I walk among preserves,
A world-weary wanderer
weary of his travels,
but restless in his soul.
These stone and ivy ruins,
these empty, rain-slicked city streets,
these brown, bare, and dying forests,
these deserts, almost empty of their sands
as if the old gods turned a
all turn to ash beneath a
I see them, these presences.
They hail me in greeting, waving as I pass,
weep in their newly refreshed grief,
and chase and curse me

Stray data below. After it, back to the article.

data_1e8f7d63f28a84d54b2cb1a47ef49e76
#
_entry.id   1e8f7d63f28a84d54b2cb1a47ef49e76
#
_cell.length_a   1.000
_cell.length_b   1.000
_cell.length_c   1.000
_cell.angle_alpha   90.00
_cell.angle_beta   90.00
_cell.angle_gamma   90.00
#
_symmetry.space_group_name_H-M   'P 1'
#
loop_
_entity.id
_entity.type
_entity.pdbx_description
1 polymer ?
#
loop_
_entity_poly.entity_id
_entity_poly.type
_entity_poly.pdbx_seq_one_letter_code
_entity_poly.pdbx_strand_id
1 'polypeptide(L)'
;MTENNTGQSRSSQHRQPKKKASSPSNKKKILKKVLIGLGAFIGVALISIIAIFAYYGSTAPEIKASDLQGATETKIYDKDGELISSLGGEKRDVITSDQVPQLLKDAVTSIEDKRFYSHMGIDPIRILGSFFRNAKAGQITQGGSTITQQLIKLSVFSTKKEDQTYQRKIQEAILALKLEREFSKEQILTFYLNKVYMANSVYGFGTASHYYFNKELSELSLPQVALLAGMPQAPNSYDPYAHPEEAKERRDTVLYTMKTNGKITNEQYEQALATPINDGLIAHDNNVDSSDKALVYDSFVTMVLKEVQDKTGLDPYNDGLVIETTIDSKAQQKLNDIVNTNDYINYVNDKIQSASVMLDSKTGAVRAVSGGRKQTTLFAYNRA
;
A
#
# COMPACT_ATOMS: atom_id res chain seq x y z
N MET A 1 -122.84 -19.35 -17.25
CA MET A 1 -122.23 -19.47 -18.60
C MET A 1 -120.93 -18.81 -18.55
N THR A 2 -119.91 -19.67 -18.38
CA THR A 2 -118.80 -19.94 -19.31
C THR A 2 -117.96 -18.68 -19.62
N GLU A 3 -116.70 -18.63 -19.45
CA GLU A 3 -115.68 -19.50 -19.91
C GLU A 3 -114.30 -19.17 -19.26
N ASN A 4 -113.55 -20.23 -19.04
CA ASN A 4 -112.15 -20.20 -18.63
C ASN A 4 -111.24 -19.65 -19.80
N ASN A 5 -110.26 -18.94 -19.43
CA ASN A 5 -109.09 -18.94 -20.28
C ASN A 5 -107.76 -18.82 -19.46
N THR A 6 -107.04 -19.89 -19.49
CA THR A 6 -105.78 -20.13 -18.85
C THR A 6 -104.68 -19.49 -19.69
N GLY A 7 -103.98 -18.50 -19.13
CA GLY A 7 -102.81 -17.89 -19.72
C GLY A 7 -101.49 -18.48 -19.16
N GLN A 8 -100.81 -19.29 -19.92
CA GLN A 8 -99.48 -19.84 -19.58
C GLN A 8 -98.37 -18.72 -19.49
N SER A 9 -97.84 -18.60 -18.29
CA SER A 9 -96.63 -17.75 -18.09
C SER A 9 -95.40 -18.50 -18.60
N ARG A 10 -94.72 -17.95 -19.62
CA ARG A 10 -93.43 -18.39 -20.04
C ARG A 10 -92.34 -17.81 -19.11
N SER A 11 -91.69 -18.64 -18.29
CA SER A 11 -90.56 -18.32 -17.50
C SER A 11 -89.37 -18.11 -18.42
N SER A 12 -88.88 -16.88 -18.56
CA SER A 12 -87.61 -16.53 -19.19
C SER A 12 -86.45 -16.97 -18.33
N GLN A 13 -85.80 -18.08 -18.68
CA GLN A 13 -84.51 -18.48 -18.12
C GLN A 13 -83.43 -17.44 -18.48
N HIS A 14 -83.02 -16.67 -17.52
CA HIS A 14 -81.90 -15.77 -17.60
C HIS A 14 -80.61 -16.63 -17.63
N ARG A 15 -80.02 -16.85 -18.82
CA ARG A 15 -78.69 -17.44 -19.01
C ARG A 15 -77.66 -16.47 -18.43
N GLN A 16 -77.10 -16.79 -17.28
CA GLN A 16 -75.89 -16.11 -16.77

in their superstitions.
Their children run up to me,
and sing to me,
tugging at my clothes and hair,
encircling me in their games
that light up their young, ancient faces,
their silent laughter fully formed in echoes of time.
They all linger just outside the senses
like lights flickering on the sea,
of what was,
and what will be again.
“Wait for us,” they say. “We will return.”
I long to sit, and eat, and rest,
but over it all,
the emptiness and solitude
goad me ever onward,
my own essence
lingering still among them.
I hope it brings them comfort.